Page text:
It has been said that we are likely to see evermore computer integration into our everyday lives and possibly to the point where we'll take it so much for granted we won't consciously recognize it anymore. Indeed a lot of stuff we use everyday has computer tech in it even if we don't recognize it as such. Our cars (and ships and aircraft) have onboard computers. Tablets and smart phones are small handheld computers as are gaming consoles. We have desktops and laptops and our televisions are becoming more computerized as are our home appliances. We're going to see computers integrated in ways a lot of us can't even imagine yet.

This line of thinking has been explored in SF literature, but (as usual) film and television is generally lagging in that respect.

feek61 July 27 2013 03:16 PM

Re: The Computers of Star Trek
 
Here is a direct link to the TOS computer articles I did for Trekcore a few years ago:
http://tosgraphics.yuku.com/topic/37...ISED-and-in-HD

Here is link to the larger console units seen mostly in season 1:
http://tosgraphics.yuku.com/topic/40...sole-Computers

ZapBrannigan July 27 2013 03:58 PM

Re: The Computers of Star Trek
 
Quote:

Metryq wrote: (Post 8434270)
Quote:

ZapBrannigan wrote: (Post 8433832)
I'd say the best-looking computers were the M-5 in "The Ultimate Computer" and the Beta 5 in "Assignment Earth,"

What? No Rayna Capek from "Requiem for Methuselah" or Andrea ("Androida"?) from "What Are Little Girls Made Of?" Alice from "I, Mudd"?

:lol: I laughed out loud at that. How could I have missed those? They're easily the finest builds in all of Star Trek computing.

Shawnster July 27 2013 04:30 PM

Re: The Computers of Star Trek
 
Quote:

Warped9 wrote: (Post 8434588)
I think we can assume that while it isn't really shown or directly referenced there is a lot of stuff being done automatically by a variety of computer systems (in universe). There would have to be for a starship to be truly functional. Kirk mentions (in "Wolf In The Fold") that the computer runs the ship, but I think there has to be be more than one at work. It's possible the reference could be taken as referring to the main computer which exhibits a limited form of artificial intelligence as opposed to a more advanced form as seen with HAL in 2001.

Additionally, they had no concept of computer networks in the 1960s. The idea of saying "computers" plural was probably not even considered. It'd be like saying "brains" plural run a single human body.

Warped9 July 27 2013 04:44 PM

Re: The Computers of Star Trek
 
Quote:

Shawnster wrote: (Post 8434879)
Quote:

Warped9 wrote: (Post 8434588)
I think we can assume that while it isn't really shown or directly referenced there is a lot of stuff being done automatically by a variety of computer systems (in universe). There would have to be for a starship to be truly functional. Kirk mentions (in "Wolf In The Fold") that the computer runs the ship, but I think there has to be be more than one at work. It's possible the reference could be taken as referring to the main computer which exhibits a limited form of artificial intelligence as opposed to a more advanced form as seen with HAL in 2001.

Additionally, they had no concept of computer networks in the 1960s. The idea of saying "computers" plural was probably not even considered. It'd be like saying "brains" plural run a single human body.

Yeah, back then the idea seemed to be for a single and evermore sophisticated computer to do everything.

Mr. Adventure July 28 2013 05:36 AM

Re: The Computers of Star Trek
 
^^ With the promise (threat?) of cloud computing constantly popping up maybe that idea isn't so far-fetched. Granted, it's a network of computers behind the scenes but essentially it's treated as if connecting to a single entity.

The Old Mixer July 29 2013 01:31 AM

Re: The Computers of Star Trek
 
A single computer that was so sophisticated that, if one altered records, it could be taken as a given that the chess program wouldn't work properly anymore.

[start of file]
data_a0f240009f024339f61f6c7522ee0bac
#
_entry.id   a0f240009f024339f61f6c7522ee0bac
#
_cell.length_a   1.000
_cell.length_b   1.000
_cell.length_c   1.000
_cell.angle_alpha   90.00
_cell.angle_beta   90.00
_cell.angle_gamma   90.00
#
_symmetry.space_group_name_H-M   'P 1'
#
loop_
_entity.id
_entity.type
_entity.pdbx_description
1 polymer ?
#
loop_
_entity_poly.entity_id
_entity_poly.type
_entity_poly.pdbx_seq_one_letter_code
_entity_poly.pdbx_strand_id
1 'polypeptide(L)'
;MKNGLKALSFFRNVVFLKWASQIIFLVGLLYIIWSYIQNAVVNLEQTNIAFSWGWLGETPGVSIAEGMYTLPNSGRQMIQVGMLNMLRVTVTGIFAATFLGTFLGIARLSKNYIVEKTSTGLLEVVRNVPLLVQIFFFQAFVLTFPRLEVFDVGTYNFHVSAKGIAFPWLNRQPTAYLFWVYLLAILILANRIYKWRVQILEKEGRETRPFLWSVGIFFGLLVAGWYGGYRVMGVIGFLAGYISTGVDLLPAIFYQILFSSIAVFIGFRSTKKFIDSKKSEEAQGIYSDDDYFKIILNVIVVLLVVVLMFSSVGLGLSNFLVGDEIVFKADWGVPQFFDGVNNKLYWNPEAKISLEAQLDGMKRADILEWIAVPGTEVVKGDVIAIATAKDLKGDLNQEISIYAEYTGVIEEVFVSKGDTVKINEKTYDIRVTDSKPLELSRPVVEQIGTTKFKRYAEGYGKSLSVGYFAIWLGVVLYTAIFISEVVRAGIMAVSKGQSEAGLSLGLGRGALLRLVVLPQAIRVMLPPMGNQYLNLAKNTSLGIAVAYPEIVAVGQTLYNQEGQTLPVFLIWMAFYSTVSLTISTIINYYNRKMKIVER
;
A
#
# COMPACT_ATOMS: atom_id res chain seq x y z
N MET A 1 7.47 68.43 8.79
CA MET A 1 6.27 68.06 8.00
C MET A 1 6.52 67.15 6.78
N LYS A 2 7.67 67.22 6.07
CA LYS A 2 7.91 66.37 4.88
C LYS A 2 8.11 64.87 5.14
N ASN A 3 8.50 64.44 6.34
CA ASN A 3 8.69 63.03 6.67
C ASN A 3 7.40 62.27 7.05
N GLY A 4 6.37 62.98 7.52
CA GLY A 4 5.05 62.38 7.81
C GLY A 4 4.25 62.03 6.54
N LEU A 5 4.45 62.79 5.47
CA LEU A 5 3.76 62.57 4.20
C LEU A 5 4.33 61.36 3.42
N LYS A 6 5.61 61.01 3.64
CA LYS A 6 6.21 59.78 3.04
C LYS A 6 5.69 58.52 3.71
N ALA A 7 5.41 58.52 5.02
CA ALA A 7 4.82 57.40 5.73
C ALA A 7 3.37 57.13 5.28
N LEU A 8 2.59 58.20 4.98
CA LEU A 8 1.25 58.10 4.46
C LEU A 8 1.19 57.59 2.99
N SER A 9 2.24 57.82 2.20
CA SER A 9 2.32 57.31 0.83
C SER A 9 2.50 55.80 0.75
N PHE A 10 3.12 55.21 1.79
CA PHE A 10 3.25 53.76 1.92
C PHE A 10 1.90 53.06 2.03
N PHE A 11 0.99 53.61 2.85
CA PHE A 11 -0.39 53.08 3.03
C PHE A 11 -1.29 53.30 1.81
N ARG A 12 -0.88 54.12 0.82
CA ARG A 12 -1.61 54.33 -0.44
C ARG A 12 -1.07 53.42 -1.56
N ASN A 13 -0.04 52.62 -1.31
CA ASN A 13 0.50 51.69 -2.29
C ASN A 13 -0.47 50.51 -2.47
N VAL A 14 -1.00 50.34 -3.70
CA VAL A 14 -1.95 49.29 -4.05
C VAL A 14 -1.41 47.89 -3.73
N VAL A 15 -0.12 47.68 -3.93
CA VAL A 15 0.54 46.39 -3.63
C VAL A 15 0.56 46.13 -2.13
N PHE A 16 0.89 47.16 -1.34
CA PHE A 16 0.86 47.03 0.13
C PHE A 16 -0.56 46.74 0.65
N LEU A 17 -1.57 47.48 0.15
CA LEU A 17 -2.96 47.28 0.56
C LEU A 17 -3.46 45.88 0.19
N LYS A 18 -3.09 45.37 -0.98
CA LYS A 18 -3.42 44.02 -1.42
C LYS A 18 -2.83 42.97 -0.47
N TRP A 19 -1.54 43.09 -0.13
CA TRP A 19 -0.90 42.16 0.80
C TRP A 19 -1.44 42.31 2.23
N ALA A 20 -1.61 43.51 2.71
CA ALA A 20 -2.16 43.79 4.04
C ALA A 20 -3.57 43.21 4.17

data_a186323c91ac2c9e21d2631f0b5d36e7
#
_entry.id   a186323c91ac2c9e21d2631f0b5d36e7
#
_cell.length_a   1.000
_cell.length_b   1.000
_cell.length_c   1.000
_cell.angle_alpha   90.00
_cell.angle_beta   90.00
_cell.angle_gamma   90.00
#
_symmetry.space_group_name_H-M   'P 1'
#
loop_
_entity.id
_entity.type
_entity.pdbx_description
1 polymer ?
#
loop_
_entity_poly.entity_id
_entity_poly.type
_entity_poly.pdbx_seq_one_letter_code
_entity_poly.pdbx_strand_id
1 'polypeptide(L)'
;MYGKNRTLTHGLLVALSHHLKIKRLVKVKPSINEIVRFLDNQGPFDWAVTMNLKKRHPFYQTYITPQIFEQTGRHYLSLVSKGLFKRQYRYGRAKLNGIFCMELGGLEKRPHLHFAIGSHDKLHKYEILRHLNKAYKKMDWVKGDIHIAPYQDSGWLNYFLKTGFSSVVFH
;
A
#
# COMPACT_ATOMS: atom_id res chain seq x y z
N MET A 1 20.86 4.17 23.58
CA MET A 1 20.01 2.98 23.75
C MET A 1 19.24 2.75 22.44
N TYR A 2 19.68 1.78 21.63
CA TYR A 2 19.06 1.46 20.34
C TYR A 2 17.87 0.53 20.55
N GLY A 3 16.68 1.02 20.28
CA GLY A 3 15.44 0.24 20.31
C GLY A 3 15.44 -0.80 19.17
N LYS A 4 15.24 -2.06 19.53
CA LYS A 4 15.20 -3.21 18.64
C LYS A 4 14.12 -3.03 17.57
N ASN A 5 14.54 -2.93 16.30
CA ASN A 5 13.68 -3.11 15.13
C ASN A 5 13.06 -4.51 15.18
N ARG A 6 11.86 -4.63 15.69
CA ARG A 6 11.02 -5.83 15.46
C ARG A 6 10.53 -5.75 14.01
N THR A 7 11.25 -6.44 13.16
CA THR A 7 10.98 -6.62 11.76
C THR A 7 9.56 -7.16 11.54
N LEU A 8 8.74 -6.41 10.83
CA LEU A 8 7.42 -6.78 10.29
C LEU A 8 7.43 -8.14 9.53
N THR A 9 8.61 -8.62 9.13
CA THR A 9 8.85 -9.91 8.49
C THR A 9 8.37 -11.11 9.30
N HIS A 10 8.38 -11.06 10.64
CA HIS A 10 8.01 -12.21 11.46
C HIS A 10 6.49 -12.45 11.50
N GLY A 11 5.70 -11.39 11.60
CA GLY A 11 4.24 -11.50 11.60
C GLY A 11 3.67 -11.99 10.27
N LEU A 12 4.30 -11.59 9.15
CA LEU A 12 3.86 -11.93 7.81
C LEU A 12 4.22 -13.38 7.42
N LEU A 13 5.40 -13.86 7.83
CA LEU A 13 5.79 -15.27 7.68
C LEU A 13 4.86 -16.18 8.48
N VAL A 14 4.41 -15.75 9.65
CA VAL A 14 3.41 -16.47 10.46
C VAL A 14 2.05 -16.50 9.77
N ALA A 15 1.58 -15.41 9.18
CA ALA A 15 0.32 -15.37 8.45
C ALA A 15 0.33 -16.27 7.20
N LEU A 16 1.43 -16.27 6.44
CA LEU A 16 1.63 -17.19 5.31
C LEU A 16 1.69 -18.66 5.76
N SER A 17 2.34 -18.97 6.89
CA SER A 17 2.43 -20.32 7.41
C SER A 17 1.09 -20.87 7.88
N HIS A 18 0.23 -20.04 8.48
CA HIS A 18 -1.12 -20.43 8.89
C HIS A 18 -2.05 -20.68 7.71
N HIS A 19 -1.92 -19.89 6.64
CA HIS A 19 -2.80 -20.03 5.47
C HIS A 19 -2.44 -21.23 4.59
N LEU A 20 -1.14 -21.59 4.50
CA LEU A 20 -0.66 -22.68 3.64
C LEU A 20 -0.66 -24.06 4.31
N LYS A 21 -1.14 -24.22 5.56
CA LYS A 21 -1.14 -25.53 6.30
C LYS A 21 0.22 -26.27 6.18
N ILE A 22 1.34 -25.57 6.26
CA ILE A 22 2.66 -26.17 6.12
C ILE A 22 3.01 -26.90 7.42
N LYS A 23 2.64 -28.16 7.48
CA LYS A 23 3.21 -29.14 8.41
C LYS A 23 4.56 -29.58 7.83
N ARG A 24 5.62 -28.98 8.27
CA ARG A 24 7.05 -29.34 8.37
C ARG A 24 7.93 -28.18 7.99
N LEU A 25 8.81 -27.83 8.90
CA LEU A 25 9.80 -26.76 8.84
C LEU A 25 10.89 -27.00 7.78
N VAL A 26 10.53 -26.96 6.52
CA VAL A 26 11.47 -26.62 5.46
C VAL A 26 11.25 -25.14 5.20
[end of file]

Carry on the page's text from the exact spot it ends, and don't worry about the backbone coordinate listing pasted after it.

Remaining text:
(Not to mention that it made punch card sounds....)

Push The Button July 29 2013 02:07 AM

Re: The Computers of Star Trek
 
Quote:

The Old Mixer wrote: (Post 8440033)
A single computer that was so sophisticated that, if one altered records, it could be taken as a given that the chess program wouldn't work properly anymore.

(Not to mention that it made punch card sounds....)

Ben Finney must have been a little sloppy when he was messing with the "Fortran for Duotronic Processors" code that the ship's computer was running. Probably wrote past the end of an array.

Unicron July 29 2013 02:19 AM

Re: The Computers of Star Trek
 
I'll admit, I've always had a certain fondness for blinky light computers. :D

The Old Mixer July 29 2013 02:32 AM

Re: The Computers of Star Trek
 
Quote:

Push The Button wrote: (Post 8440141)
Quote:

The Old Mixer wrote: (Post 8440033)
A single computer that was so sophisticated that, if one altered records, it could be taken as a given that the chess program wouldn't work properly anymore.

(Not to mention that it made punch card sounds....)

Ben Finney must have been a little sloppy when he was messing with the "Fortran for Duotronic Processors" code that the ship's computer was running. Probably wrote past the end of an array.

It's not that it just happened coincidentally and Spock stumbled upon it....after Kirk's offhand reference to playing chess, Spock goes to play chess against the computer specifically to test if it's been tampered with...he says as much to McCoy. It was presented as a foregone conclusion that if you messed with one thing in the computer, then other, unrelated things would go wonky....

This "made sense" to me as a kid...today it's a big WTF.

robau July 29 2013 07:24 AM

Re: The Computers of Star Trek
 
Quote:

Unicron wrote: (Post 8440201)
I'll admit, I've always had a certain fondness for blinky light computers. :D

I think there's a gritty charm to it. Instead of clean touchscreens, they were pushing real physical buttons all over the place. It made the characters look more active IMO.

Metryq July 29 2013 02:04 PM

Re: The Computers of Star Trek
 
Quote:

robau wrote: (Post 8440924)
they were pushing real physical buttons all over the place. It made the characters look more active IMO.

In other words, real men don't touchscreen for quiche from the replicator. (They punched buttons the way they "punched" cows. Yaahh!)

As for those punchcard sounds, let's not forget the high amp relays in Robby's face in FORBIDDEN PLANET.

ZapBrannigan July 29 2013 03:43 PM

Re: The Computers of Star Trek
 
Quote:

Metryq wrote: (Post 8441599)
As for those punchcard sounds, let's not forget the high amp relays in Robby's face in FORBIDDEN PLANET.

Of all TOS sound fx, the chattering electric typewriter is surely the most dated.

Robbie was intended to represent super-high tech in his day, and now he's basically steampunk. But still gorgeous.